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Weah's commitment to humanitarian activities, especially in Africa, has earned him the admiration of many.

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Internationally known soccer player George Manneh Weah was named UNICEF Special Representative for Sports on 7 April 1997 in Milan (Italy). On accepting his new responsibilities, Weah commented "Today one of my dreams has come true - to become part of the UNICEF family." He knows first hand the needs of children in difficult circumstances, having grown up in Liberia's impoverished capital, Monrovia, where he first learned to play soccer by kicking a homemade rag balls.

Weah's spectacular style of soccer playing led him to win the Golden Ball award (awarded to the best European player) and the Italian National Championship in 1995 when he played in Italy for the prestigious club AC Milan. While playing for Monaco, he won his first French Cup. He won two more between 1993 and 1995, as well as the French National Championship in 1994 playing for the Paris Saint-Germain team.

Weah's first national championship was in 1987 when he played with the Tonnere Yaounde team in Cameroon. Weah played with AC Milan from 1995 to 1999, and was the top scorer at the European Football League in 1996. He was also named African Footballer of the Year in 1996 and World Player of the Year in 1995 by international football's ruling body, FIFA. The magazine French Football and the Confederation of African Football both voted Weah Footballer of the Year in 1995. Among the many awards presented to him is the FIFA "Fair Play Award," which he received in 1996.

Weah's commitment to humanitarian activities, especially in Africa, has earned him the admiration of many, including Nelson Mandela, former President of South Africa who has called him the 'African Pride'. "Young people look at me with respect - commented George - and they trust me. I will tell children what I know and what UNICEF believes is important to tell them."

Weah is President of The Junior Professionals, a football team he founded in Monrovia in 1994, whose aim is to give young people the opportunity to practise sports. As a way to encourage young people to remain in school, the club's only requirement for membership is school attendance. Many of the young people, recruited from all over Liberia, have gone on to play football for Liberia's national team - the Lone Star - and other international teams.

UNICEF has benefited from Weah's involvement since 1994, when he actively participated in the organization's immunization campaigns in Liberia. He helped produce messages that were carried across the country encouraging mothers to bring their children for vaccinations.

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  Weah walks around the stadium at half-match with a group of young people.

Since his appointment as a Special Representative for Sports, Weah has visited UNICEF-supported programmes in Ghana and Liberia. While in Liberia in June 1997 to coach Lone Star for the first international match to be played there since the start of the war, Weah joined with UNICEF to help children and advocate for their rights. He has also joined in the alliance of UNICEF, the National AIDS Control Programme in Liberia, the Ministry of Youth and Sports and the Liberian Football Association, which is using sports as a vehicle to highlight the dangers of HIV/AIDS. Prior to the June match, Weah prepared public service announcements, which were aired on the nation-wide radio broadcasts before, during and after the match. He walked around the stadium at half-time with a large group of children who carried banners warning people of the dangers of HIV/AIDS.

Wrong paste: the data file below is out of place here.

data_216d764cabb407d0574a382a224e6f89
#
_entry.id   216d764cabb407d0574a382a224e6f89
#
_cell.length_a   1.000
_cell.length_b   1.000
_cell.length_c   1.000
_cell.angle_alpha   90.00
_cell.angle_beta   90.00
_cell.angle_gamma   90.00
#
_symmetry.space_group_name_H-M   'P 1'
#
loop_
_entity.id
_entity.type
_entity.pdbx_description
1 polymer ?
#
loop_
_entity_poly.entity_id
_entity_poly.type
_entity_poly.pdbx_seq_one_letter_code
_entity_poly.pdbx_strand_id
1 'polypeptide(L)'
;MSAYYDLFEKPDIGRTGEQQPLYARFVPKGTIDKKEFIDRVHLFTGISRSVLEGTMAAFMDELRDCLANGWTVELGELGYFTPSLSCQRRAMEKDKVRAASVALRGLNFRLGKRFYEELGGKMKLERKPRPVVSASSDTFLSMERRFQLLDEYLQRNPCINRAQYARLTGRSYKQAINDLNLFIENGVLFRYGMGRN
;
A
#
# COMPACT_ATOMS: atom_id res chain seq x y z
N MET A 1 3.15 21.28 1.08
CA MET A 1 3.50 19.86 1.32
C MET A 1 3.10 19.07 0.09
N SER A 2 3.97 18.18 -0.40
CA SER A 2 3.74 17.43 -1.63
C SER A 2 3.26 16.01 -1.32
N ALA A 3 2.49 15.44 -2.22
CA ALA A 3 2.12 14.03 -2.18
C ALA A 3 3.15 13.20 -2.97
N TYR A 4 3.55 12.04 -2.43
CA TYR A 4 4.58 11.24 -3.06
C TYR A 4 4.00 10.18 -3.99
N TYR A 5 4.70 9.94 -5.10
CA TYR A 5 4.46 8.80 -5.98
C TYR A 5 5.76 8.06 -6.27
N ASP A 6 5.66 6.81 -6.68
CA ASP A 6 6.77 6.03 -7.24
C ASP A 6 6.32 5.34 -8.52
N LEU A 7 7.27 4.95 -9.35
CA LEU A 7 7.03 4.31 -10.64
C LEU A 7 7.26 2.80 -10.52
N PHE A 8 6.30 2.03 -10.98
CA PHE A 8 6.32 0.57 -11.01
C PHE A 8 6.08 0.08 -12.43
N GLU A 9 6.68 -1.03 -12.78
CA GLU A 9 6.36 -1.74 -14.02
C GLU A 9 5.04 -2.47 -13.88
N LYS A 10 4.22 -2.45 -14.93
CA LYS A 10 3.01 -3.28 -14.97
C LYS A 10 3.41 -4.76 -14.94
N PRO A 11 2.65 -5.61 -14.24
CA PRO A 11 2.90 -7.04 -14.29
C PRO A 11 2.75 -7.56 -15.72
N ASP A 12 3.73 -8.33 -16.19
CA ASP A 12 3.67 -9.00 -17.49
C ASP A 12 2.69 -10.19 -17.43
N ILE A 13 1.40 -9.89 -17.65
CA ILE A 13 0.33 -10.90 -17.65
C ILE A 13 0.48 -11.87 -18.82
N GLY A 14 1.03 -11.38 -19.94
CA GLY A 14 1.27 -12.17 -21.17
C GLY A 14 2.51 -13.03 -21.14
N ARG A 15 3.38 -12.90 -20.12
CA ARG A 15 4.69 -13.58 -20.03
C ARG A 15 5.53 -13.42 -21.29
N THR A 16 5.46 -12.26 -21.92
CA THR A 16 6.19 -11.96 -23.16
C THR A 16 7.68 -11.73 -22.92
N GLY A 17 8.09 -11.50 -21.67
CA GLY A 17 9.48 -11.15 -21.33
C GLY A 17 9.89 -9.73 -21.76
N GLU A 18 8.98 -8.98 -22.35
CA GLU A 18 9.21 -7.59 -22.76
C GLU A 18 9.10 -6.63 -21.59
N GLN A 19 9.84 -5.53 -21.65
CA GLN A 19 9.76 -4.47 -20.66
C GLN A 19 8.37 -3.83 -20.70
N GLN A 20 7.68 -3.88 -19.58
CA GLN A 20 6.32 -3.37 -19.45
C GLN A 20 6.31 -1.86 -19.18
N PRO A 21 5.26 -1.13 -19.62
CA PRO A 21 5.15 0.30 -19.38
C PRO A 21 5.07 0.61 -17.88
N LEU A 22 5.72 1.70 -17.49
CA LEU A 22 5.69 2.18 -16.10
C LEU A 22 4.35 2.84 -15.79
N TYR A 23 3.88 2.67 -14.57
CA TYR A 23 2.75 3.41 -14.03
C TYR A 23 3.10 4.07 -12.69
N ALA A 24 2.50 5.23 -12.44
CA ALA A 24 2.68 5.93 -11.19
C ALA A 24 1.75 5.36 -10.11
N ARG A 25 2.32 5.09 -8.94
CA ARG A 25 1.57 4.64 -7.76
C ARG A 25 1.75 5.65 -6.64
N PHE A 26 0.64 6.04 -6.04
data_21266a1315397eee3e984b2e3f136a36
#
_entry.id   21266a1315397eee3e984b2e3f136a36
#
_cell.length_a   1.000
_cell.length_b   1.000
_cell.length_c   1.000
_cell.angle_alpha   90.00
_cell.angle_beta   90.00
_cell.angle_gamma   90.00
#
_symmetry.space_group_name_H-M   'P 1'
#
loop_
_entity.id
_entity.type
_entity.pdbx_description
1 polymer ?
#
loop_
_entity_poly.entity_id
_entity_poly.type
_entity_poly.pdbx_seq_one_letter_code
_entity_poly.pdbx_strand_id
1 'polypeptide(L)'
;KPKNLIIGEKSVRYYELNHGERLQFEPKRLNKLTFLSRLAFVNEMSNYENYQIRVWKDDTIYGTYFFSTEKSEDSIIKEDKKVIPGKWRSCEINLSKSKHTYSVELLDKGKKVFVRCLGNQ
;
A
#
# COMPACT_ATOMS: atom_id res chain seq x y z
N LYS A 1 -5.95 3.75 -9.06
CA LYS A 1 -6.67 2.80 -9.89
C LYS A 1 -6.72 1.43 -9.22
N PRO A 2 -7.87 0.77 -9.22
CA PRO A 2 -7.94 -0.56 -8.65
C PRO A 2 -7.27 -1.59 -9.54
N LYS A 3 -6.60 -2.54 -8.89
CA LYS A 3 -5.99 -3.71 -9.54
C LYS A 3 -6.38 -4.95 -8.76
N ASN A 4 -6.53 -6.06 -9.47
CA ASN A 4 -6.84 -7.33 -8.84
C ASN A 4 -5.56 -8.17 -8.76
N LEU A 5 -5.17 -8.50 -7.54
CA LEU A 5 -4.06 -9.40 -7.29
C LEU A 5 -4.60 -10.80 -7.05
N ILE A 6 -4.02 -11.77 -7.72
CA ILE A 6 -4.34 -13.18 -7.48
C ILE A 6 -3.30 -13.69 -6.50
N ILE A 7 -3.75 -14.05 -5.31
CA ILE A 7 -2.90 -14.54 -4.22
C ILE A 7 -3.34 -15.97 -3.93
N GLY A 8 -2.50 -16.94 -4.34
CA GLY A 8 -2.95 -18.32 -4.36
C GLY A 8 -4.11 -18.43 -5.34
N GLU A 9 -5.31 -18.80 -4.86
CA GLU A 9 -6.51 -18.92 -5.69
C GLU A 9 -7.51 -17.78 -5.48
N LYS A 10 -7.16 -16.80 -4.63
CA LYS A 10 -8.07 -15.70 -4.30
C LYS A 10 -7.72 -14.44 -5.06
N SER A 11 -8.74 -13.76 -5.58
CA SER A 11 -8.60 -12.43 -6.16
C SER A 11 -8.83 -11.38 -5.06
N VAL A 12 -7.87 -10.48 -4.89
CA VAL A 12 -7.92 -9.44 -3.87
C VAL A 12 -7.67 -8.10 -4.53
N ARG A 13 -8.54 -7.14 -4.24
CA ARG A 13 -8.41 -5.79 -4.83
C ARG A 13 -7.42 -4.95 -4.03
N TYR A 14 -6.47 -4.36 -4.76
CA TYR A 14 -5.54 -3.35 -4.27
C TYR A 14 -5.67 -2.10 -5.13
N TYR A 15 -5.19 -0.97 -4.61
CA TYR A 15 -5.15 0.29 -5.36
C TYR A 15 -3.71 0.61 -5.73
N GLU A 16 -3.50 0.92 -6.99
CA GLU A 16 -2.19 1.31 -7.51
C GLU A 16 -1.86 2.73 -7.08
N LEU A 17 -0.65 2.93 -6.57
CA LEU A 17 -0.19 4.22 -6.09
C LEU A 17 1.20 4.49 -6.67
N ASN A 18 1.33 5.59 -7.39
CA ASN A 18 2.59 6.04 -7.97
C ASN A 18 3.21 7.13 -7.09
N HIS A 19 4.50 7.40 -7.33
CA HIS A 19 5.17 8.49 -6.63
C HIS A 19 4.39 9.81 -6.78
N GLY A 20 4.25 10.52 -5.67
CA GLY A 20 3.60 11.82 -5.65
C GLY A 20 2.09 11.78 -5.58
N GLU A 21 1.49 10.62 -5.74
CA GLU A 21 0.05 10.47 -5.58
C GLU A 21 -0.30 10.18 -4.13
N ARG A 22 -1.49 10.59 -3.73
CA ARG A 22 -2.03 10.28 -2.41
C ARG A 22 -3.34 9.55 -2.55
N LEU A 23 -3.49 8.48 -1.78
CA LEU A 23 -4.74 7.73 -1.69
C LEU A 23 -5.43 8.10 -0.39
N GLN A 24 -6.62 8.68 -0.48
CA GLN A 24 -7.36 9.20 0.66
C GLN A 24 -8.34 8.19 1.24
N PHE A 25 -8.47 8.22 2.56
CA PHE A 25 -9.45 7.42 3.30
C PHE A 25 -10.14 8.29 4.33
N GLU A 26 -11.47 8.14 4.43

Visiting Ghana, also in June 1997, Weah participated in football clinics with two juvenile teams, one girl and one boy, in an inner city area of Accra where UNICEF has a community-based project, which includes HIV/AIDS education. The clinics were organized jointly by the Ghana Football Association, the National Youth Organization, the National AIDS/STD Control Programme, the Joint United Nations Programme on HIV/AIDS (UNAIDS), UNICEF and other interested parties.

In April 2000, Weah visited Liberia to support a massive social mobilization for war-affected Liberian children through universal child immunization, HIV/AIDS Prevention and Accelerated Learning Campaigns. He met with war-affected youths from the Children's Assistance Program, attended a press conference and participated in a radio talk show. In June, at the United Nations in New York, he prepared radio and television public service announcements on HIV/AIDS for use in Africa and elsewhere as part of the UN Works campaign. In July, he returned to Liberia and led Lone Star to victory over Nigeria. The stadium where the match was played was filled with banners, flags and children wearing t-shirts with messages: "Kick Polio Out of Liberia, Kick Polio Out of Africa" and "Liberia Wants War No More." The match received extensive press and media coverage. After the game, Weah launched the Rotary International/UNICEF/George Weah National Football Trophy for Under-18s. The theme of the trophy in 2000 is polio, and in 2001 HIV/AIDS. Weah also visited several UNICEF-supported projects and spoke with children about the need to have hope, self-discipline and determination.

 

 
© UNICEF / Photo taken from the TV spot  The power of football  by Leonardo Ricagni
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